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These tutorials demonstrate selected features in ASP.NET version 2.0, but they are compatible with later versions of ASP.NET as well. For the current documentation, see the ASP.NET portal on the MSDN Web site.



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ASP.NET Quickstart Tutorials


To create a Web application that can be multilingual was a complex task prior to ASP.NET v2.0. If you used resource files (RESX) and the ResourceManager, you needed to separate out localizable elements manually and perform your own resource loading, which required some effort and code. ASP.NET v2.0, simplifies this process greatly and brings a wealth of features such as:
  • Auto detection of the Accept-Language HTTP request header field sent by the client browser
  • Declarative resource expressions to tie controls or their properties to resources
  • Programmatic access to resources and strongly-typed resources
  • Automatic compilation and linking of RESX or RESOURCE files into runtime satellite assemblies
  • Further design-time support for creation of resources
  • A full extensibility model so that the RESX model can be swapped out
When building a multilingual Web application, you benefit from a single page source that requires much less maintenance compared to the language-separated site or page structure. ASP.NET v2.0 accomplishes this by providing a declarative model for resource handling through resource expressions. Resource expressions are a sub-feature of the overall expressions feature, which can be thought of much like databinding expressions from ASP.NET v1.0. Expressions, however, are parse-time property setters that do not require the user to explicitly call a method like DataBind().

ASP.NET v2.0 provides automatic support for resource (RESX or RESOURCE) files that follow a specific naming convention and that reside in specialized folders within the application. This allows you to add resource files without any compilation step or satellite assemblies and allows you to provide resources that can be scoped to a page or an application. The ASP.NET runtime uses the .NET Framework ResourceManager to perform resources lookup. This model has many advantages such as the automatic fall-back mechanisms and custom culture support.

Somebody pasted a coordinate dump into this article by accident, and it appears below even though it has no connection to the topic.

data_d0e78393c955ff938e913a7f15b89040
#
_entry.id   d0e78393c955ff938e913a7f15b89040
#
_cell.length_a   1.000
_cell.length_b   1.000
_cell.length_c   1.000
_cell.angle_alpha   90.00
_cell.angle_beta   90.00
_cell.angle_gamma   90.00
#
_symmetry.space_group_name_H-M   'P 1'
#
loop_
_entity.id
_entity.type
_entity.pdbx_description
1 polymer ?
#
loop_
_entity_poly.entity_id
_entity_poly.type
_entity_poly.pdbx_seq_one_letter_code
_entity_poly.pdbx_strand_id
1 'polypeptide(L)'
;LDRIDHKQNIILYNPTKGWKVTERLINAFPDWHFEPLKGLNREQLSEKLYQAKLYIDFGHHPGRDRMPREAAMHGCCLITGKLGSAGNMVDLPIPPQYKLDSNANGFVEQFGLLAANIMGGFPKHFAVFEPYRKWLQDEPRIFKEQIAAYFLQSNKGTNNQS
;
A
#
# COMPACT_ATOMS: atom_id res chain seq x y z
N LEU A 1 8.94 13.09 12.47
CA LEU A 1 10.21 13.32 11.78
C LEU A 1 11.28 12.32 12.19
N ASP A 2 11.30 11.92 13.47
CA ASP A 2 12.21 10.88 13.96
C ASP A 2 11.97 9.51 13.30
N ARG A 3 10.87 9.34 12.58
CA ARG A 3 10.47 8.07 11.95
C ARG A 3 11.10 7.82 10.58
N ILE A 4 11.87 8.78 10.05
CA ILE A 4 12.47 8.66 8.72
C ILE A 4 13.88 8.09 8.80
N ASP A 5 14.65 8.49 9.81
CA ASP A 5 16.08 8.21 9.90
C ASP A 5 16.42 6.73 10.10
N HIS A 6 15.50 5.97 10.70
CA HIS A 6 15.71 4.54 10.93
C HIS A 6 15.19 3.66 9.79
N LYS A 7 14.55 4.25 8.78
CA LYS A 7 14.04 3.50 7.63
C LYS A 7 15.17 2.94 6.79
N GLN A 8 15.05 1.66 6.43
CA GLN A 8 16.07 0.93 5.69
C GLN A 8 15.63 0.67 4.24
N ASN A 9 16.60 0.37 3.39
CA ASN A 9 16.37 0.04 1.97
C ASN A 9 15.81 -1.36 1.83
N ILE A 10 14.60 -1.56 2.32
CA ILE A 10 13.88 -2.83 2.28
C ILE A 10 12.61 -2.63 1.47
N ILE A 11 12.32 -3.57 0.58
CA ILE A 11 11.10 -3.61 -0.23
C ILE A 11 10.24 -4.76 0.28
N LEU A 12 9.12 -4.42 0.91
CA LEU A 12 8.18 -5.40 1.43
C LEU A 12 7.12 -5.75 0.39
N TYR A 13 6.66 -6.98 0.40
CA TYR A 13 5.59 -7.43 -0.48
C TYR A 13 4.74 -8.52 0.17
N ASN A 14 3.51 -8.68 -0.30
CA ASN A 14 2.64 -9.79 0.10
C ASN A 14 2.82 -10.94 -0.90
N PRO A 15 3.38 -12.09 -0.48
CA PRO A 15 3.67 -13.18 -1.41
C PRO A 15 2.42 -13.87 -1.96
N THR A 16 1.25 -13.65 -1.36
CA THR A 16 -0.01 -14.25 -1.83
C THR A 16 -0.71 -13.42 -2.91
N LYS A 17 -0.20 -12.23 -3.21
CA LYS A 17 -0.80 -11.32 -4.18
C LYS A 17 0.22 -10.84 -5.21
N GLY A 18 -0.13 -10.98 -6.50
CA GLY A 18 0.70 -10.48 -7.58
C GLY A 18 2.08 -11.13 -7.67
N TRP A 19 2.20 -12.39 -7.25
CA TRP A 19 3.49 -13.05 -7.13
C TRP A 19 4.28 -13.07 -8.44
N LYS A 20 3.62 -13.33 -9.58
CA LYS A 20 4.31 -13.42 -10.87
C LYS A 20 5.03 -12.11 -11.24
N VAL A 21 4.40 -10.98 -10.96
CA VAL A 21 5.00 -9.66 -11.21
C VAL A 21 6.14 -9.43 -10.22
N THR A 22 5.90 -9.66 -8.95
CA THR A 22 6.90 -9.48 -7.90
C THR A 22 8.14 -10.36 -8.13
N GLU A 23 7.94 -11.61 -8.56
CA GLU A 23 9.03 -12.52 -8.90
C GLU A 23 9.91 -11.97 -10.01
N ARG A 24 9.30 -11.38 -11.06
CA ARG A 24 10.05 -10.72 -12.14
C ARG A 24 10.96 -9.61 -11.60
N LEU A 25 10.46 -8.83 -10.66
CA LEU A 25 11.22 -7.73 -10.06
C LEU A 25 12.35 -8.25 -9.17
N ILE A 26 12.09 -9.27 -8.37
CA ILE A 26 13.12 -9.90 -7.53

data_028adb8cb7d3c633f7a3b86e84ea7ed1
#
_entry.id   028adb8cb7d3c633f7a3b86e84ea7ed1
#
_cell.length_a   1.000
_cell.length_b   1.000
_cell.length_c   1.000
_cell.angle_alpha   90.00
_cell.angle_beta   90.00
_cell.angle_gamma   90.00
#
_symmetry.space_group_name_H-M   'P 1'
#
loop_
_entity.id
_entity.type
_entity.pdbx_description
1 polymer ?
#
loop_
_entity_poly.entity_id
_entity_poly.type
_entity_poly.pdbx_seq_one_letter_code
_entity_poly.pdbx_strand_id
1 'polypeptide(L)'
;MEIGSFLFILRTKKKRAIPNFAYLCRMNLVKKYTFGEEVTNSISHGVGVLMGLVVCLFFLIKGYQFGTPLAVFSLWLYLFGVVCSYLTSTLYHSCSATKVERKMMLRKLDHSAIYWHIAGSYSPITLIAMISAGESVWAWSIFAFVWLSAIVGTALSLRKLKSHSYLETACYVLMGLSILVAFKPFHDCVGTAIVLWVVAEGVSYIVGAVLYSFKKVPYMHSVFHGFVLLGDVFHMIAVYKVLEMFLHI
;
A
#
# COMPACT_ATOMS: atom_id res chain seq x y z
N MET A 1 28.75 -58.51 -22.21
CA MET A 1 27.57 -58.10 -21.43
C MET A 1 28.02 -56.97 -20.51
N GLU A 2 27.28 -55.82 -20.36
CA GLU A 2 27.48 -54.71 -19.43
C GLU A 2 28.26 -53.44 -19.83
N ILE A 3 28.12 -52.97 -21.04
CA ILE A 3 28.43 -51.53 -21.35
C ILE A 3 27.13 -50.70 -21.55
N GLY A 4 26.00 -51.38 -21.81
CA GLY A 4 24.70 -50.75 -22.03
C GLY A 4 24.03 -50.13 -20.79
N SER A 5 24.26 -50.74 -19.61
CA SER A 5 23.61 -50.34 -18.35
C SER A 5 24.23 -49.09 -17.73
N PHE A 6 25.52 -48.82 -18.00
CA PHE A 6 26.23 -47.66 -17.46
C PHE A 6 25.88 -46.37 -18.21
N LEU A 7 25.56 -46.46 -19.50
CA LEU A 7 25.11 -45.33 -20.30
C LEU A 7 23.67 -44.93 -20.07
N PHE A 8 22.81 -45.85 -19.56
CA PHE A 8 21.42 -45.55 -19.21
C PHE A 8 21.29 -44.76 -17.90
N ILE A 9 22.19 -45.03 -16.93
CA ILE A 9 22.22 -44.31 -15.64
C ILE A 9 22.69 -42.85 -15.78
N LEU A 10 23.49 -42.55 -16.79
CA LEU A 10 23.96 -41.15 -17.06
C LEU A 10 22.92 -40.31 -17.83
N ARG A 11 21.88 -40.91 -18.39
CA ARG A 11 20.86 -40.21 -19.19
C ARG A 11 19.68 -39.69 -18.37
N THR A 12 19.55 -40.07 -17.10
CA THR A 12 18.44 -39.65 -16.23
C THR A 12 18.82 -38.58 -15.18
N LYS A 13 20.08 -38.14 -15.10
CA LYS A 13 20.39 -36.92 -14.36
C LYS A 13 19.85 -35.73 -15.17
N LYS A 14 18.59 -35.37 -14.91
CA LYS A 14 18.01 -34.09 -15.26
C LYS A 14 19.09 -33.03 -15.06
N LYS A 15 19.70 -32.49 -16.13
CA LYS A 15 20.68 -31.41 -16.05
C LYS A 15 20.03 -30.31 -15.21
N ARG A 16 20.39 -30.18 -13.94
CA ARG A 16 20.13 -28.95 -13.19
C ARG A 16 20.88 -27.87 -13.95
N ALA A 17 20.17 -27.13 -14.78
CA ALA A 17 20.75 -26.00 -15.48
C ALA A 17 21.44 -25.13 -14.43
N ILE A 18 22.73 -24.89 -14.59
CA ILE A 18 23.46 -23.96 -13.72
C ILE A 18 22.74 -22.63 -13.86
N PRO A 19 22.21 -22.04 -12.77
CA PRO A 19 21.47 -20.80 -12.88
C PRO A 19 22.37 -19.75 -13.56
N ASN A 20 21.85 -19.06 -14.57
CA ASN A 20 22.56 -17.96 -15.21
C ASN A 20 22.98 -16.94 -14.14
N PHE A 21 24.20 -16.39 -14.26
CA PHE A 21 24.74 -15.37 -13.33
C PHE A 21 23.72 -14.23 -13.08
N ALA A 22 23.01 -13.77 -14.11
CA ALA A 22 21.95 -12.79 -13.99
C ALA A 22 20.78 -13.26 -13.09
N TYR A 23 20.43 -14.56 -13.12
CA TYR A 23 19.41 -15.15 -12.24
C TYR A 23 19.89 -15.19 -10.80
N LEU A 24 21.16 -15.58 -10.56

If RESX resource files are not your preferred source format for storing translations, you'll find the entire model extensible.

The samples described here can be executed for English-US(en-US), French(fr), German(de), Spanish(es), Japanese(ja), and Arabic(ar) (Arabic only for the last two samples in the page). Other languages will defer to their fallback culture, or ultimately to English-US. Refer to Setting a Preferred Language in Internet Explorer in the previous topic so that you can see the use of resources in action.

A Simple Example New in 2.0

The following example demonstrates the localization of a Label control in a page called LabelLocalization.aspx.
<%@ Page UICulture="auto" Culture="auto" %>
<form runat="server">
  <asp:Label ID="Label1" runat="server" Text="<%$ Resources:Label1TextKey %>"
	Font-Name="<%$ Resources:Label1FontNameKey %>"/>
The page defines a Page directive with specific UICulture and Culture attributes. The attribute values are automatic. This instructs ASP.NET to detect and set the current thread culture and UI culture for the page execution based on the preferred culture of the client browser. For a detailed explanation of how this works, see Auto-detecting the browser language for culture-sensitive formatting. As mentioned in the previous topic Culture controls formatting of dates and numbers, whereas UICulture controls resource loading - that is translated text and localized control properties like color or font.

The Text and Font-Name properties of the Label are bound to resource expressions that resolve to a resource key, which is used to perform assignment of the property to a value from, in this case, a local resource.

Alongside the LabelLocalization.aspx page is a peer folder called App_LocalResources. This is where the local resource(s) reside and are named appropriately for the page, for example:
  • LabelLocalization.aspx.resx. The culture-neutral resource file
  • The culture-specific resource file, (French)
  • The culture-specific resource file, (German)
  • LabelLocalization.aspx.ja.resx. The culture-specific resource file, (Japanese)
  • The culture-specific resource file, (Arabic)
These RESX files contain a keyname-value mapping. For example in LabelLocalization.aspx.resx
<data name="Label1TextKey">
  <value xml:space="preserve">Welcome to ASP.NET Localization</value>
Executing this page yields the rendering for the Label using a Text property from the resource for German, French, Japanese, or other languages.

Resource Expressions New in 2.0

There are two forms of resource expressions, explicit and implicit.

Resource Expression formDescription
Explicit <%$ Resources:[filename prefix,]resource-key %>

The Explicit expression is used to define the value of a control property in declarative syntax, and the resource-key, which is required, is used to map to the value from the resource. The filename prefix parameter is optional, but the filename specifies the name of a resource file(s) that resides in the global resources folder.
Implicit <asp:Label ID="Label1" runat="server" meta:resourcekey="resource-key-prefix" />